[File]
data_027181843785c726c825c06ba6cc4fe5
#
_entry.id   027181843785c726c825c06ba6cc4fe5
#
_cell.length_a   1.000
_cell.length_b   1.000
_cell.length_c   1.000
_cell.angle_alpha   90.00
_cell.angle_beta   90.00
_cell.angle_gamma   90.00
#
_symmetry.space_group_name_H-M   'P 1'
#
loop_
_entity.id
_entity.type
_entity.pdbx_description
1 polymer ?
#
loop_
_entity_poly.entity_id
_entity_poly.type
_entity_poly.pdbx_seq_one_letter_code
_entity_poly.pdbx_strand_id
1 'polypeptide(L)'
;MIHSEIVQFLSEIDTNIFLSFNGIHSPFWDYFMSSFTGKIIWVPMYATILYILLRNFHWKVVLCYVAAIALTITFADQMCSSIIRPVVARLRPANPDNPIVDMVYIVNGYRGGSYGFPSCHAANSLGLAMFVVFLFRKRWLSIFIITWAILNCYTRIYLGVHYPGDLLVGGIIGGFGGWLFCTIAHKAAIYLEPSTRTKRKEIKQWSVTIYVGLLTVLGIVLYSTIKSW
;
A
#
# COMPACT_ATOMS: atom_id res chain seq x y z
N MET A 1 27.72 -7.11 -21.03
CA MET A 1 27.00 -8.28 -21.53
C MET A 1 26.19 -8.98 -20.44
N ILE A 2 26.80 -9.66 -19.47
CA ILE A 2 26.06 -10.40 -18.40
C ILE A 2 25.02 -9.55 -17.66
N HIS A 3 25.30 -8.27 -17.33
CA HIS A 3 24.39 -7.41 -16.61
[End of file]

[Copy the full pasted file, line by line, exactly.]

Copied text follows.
data_027181843785c726c825c06ba6cc4fe5
#
_entry.id   027181843785c726c825c06ba6cc4fe5
#
_cell.length_a   1.000
_cell.length_b   1.000
_cell.length_c   1.000
_cell.angle_alpha   90.00
_cell.angle_beta   90.00
_cell.angle_gamma   90.00
#
_symmetry.space_group_name_H-M   'P 1'
#
loop_
_entity.id
_entity.type
_entity.pdbx_description
1 polymer ?
#
loop_
_entity_poly.entity_id
_entity_poly.type
_entity_poly.pdbx_seq_one_letter_code
_entity_poly.pdbx_strand_id
1 'polypeptide(L)'
;MIHSEIVQFLSEIDTNIFLSFNGIHSPFWDYFMSSFTGKIIWVPMYATILYILLRNFHWKVVLCYVAAIALTITFADQMCSSIIRPVVARLRPANPDNPIVDMVYIVNGYRGGSYGFPSCHAANSLGLAMFVVFLFRKRWLSIFIITWAILNCYTRIYLGVHYPGDLLVGGIIGGFGGWLFCTIAHKAAIYLEPSTRTKRKEIKQWSVTIYVGLLTVLGIVLYSTIKSW
;
A
#
# COMPACT_ATOMS: atom_id res chain seq x y z
N MET A 1 27.72 -7.11 -21.03
CA MET A 1 27.00 -8.28 -21.53
C MET A 1 26.19 -8.98 -20.44
N ILE A 2 26.80 -9.66 -19.47
CA ILE A 2 26.06 -10.40 -18.40
C ILE A 2 25.02 -9.55 -17.66
N HIS A 3 25.30 -8.27 -17.33
CA HIS A 3 24.39 -7.41 -16.61